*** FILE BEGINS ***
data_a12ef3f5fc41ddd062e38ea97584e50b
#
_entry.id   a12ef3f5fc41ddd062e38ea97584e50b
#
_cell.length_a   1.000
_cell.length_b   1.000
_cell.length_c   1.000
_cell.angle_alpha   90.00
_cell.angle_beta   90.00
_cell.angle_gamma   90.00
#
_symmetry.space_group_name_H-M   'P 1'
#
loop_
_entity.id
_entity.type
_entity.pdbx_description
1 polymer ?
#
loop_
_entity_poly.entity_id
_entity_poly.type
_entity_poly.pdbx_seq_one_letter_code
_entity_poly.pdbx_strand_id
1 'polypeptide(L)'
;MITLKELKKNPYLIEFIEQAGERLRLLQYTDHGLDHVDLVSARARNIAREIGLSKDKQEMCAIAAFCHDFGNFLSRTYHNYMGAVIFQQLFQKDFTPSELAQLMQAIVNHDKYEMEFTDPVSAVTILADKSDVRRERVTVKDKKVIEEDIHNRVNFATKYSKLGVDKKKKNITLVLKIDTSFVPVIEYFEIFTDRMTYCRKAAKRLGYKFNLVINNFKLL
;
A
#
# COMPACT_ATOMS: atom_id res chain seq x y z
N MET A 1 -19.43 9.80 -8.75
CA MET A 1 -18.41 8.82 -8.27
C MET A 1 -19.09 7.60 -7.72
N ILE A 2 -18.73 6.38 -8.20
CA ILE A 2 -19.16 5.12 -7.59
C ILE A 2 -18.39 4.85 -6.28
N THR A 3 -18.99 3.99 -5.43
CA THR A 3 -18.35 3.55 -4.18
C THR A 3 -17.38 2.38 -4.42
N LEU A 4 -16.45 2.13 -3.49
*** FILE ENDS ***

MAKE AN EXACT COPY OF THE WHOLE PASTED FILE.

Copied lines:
data_a12ef3f5fc41ddd062e38ea97584e50b
#
_entry.id   a12ef3f5fc41ddd062e38ea97584e50b
#
_cell.length_a   1.000
_cell.length_b   1.000
_cell.length_c   1.000
_cell.angle_alpha   90.00
_cell.angle_beta   90.00
_cell.angle_gamma   90.00
#
_symmetry.space_group_name_H-M   'P 1'
#
loop_
_entity.id
_entity.type
_entity.pdbx_description
1 polymer ?
#
loop_
_entity_poly.entity_id
_entity_poly.type
_entity_poly.pdbx_seq_one_letter_code
_entity_poly.pdbx_strand_id
1 'polypeptide(L)'
;MITLKELKKNPYLIEFIEQAGERLRLLQYTDHGLDHVDLVSARARNIAREIGLSKDKQEMCAIAAFCHDFGNFLSRTYHNYMGAVIFQQLFQKDFTPSELAQLMQAIVNHDKYEMEFTDPVSAVTILADKSDVRRERVTVKDKKVIEEDIHNRVNFATKYSKLGVDKKKKNITLVLKIDTSFVPVIEYFEIFTDRMTYCRKAAKRLGYKFNLVINNFKLL
;
A
#
# COMPACT_ATOMS: atom_id res chain seq x y z
N MET A 1 -19.43 9.80 -8.75
CA MET A 1 -18.41 8.82 -8.27
C MET A 1 -19.09 7.60 -7.72
N ILE A 2 -18.73 6.38 -8.20
CA ILE A 2 -19.16 5.12 -7.59
C ILE A 2 -18.39 4.85 -6.28
N THR A 3 -18.99 3.99 -5.43
CA THR A 3 -18.35 3.55 -4.18
C THR A 3 -17.38 2.38 -4.42
N LEU A 4 -16.45 2.13 -3.49